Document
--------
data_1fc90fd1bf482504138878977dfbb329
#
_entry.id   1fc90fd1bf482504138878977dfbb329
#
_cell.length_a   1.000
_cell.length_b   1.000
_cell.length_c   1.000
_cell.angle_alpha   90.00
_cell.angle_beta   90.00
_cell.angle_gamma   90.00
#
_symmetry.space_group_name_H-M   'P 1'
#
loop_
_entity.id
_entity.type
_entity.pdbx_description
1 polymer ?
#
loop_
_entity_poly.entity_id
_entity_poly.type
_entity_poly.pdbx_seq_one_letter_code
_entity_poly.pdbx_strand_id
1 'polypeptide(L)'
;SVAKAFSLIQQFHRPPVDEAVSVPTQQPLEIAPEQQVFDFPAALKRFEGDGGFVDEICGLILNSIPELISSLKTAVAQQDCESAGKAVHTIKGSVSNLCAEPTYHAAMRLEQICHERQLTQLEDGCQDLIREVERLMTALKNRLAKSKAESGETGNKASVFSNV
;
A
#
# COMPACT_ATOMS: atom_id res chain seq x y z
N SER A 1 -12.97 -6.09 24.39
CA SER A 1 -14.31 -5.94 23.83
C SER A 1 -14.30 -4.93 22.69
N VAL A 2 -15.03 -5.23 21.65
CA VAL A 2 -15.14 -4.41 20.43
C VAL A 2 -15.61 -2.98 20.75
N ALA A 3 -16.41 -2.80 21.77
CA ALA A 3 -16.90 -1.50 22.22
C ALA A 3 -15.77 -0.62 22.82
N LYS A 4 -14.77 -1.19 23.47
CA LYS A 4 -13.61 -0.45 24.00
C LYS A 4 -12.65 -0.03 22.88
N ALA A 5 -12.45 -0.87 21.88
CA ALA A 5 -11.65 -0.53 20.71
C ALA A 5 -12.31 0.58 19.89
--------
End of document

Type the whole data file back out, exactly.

data_1fc90fd1bf482504138878977dfbb329
#
_entry.id   1fc90fd1bf482504138878977dfbb329
#
_cell.length_a   1.000
_cell.length_b   1.000
_cell.length_c   1.000
_cell.angle_alpha   90.00
_cell.angle_beta   90.00
_cell.angle_gamma   90.00
#
_symmetry.space_group_name_H-M   'P 1'
#
loop_
_entity.id
_entity.type
_entity.pdbx_description
1 polymer ?
#
loop_
_entity_poly.entity_id
_entity_poly.type
_entity_poly.pdbx_seq_one_letter_code
_entity_poly.pdbx_strand_id
1 'polypeptide(L)'
;SVAKAFSLIQQFHRPPVDEAVSVPTQQPLEIAPEQQVFDFPAALKRFEGDGGFVDEICGLILNSIPELISSLKTAVAQQDCESAGKAVHTIKGSVSNLCAEPTYHAAMRLEQICHERQLTQLEDGCQDLIREVERLMTALKNRLAKSKAESGETGNKASVFSNV
;
A
#
# COMPACT_ATOMS: atom_id res chain seq x y z
N SER A 1 -12.97 -6.09 24.39
CA SER A 1 -14.31 -5.94 23.83
C SER A 1 -14.30 -4.93 22.69
N VAL A 2 -15.03 -5.23 21.65
CA VAL A 2 -15.14 -4.41 20.43
C VAL A 2 -15.61 -2.98 20.75
N ALA A 3 -16.41 -2.80 21.77
CA ALA A 3 -16.90 -1.50 22.22
C ALA A 3 -15.77 -0.62 22.82
N LYS A 4 -14.77 -1.19 23.47
CA LYS A 4 -13.61 -0.45 24.00
C LYS A 4 -12.65 -0.03 22.88
N ALA A 5 -12.45 -0.87 21.88
CA ALA A 5 -11.65 -0.53 20.71
C ALA A 5 -12.31 0.58 19.89